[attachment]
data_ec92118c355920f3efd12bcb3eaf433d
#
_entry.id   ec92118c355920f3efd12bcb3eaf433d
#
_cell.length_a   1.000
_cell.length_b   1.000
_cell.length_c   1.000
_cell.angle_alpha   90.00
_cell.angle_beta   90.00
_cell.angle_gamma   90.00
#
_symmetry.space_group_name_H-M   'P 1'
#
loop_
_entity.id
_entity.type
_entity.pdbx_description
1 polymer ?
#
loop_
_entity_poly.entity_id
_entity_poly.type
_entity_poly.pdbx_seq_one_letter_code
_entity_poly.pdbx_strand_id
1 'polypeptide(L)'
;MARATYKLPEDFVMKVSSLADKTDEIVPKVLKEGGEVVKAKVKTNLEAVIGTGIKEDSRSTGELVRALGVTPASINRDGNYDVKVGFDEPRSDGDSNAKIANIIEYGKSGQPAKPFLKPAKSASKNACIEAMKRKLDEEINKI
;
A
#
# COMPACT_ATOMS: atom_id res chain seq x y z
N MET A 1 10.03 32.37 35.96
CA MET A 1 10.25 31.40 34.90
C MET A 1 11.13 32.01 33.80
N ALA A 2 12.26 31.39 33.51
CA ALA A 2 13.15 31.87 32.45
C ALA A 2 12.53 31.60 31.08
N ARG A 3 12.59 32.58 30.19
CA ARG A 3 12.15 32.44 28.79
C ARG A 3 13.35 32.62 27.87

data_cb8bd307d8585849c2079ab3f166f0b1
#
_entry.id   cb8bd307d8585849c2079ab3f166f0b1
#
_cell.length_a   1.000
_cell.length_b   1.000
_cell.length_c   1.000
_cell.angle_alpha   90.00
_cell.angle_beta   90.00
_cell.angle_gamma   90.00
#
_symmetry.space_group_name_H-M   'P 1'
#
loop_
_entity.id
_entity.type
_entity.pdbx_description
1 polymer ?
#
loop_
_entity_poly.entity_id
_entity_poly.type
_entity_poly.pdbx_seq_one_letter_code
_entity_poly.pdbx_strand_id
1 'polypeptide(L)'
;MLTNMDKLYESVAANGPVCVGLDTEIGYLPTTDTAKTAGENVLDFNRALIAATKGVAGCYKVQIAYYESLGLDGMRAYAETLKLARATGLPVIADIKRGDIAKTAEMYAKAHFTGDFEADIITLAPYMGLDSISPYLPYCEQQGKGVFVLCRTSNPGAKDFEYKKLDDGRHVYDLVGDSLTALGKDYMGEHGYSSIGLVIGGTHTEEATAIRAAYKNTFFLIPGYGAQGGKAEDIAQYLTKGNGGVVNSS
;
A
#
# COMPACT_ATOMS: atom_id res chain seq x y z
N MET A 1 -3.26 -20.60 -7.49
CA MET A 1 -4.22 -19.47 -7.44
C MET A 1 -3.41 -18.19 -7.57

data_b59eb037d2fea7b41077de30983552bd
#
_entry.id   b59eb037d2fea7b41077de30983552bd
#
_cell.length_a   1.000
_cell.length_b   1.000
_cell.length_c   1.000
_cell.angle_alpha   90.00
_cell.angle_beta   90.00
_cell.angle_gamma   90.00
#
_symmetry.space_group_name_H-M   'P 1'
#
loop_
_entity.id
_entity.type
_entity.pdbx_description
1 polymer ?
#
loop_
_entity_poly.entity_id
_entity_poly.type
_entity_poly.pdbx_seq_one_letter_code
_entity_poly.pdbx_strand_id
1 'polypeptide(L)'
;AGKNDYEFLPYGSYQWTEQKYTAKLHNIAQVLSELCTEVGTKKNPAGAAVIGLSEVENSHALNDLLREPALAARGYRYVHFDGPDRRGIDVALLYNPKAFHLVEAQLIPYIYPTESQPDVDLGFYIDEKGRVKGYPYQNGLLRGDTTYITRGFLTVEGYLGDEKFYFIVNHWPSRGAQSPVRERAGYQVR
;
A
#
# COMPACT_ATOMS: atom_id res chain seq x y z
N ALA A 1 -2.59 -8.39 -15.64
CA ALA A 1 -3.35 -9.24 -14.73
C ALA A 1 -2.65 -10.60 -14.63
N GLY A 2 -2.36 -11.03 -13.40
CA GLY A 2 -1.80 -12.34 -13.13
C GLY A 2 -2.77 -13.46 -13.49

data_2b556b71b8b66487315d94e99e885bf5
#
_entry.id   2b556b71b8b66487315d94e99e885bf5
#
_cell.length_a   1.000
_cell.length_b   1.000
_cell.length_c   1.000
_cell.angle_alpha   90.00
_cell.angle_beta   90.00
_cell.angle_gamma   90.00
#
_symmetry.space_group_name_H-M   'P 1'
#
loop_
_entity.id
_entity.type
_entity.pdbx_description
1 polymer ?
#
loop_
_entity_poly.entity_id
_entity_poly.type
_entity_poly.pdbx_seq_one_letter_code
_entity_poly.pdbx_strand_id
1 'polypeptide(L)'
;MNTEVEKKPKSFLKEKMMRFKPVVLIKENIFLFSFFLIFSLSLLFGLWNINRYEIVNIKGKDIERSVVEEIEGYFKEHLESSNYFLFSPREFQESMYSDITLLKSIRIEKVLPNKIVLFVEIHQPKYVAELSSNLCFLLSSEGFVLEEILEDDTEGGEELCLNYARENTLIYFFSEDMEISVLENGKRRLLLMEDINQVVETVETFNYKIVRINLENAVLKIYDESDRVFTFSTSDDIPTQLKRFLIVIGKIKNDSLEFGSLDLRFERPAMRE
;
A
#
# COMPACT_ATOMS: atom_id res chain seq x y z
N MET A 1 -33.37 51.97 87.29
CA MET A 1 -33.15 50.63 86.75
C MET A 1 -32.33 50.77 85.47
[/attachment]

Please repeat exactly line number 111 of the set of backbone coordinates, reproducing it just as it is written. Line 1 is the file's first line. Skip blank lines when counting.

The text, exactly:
_entry.id   2b556b71b8b66487315d94e99e885bf5